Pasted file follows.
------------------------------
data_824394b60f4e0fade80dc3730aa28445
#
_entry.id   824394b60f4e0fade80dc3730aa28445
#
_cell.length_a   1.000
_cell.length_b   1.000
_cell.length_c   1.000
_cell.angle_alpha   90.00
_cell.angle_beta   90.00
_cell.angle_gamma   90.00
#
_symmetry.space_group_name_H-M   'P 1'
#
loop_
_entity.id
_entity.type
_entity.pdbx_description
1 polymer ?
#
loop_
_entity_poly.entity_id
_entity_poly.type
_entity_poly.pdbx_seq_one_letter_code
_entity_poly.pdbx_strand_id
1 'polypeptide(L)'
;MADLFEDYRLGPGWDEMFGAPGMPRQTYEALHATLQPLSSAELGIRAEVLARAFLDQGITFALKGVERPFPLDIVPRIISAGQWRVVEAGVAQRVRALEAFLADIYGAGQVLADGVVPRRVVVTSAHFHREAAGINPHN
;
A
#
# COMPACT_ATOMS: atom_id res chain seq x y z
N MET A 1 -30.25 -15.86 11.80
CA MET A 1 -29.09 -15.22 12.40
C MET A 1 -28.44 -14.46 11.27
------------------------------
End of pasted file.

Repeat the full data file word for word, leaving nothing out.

data_824394b60f4e0fade80dc3730aa28445
#
_entry.id   824394b60f4e0fade80dc3730aa28445
#
_cell.length_a   1.000
_cell.length_b   1.000
_cell.length_c   1.000
_cell.angle_alpha   90.00
_cell.angle_beta   90.00
_cell.angle_gamma   90.00
#
_symmetry.space_group_name_H-M   'P 1'
#
loop_
_entity.id
_entity.type
_entity.pdbx_description
1 polymer ?
#
loop_
_entity_poly.entity_id
_entity_poly.type
_entity_poly.pdbx_seq_one_letter_code
_entity_poly.pdbx_strand_id
1 'polypeptide(L)'
;MADLFEDYRLGPGWDEMFGAPGMPRQTYEALHATLQPLSSAELGIRAEVLARAFLDQGITFALKGVERPFPLDIVPRIISAGQWRVVEAGVAQRVRALEAFLADIYGAGQVLADGVVPRRVVVTSAHFHREAAGINPHN
;
A
#
# COMPACT_ATOMS: atom_id res chain seq x y z
N MET A 1 -30.25 -15.86 11.80
CA MET A 1 -29.09 -15.22 12.40
C MET A 1 -28.44 -14.46 11.27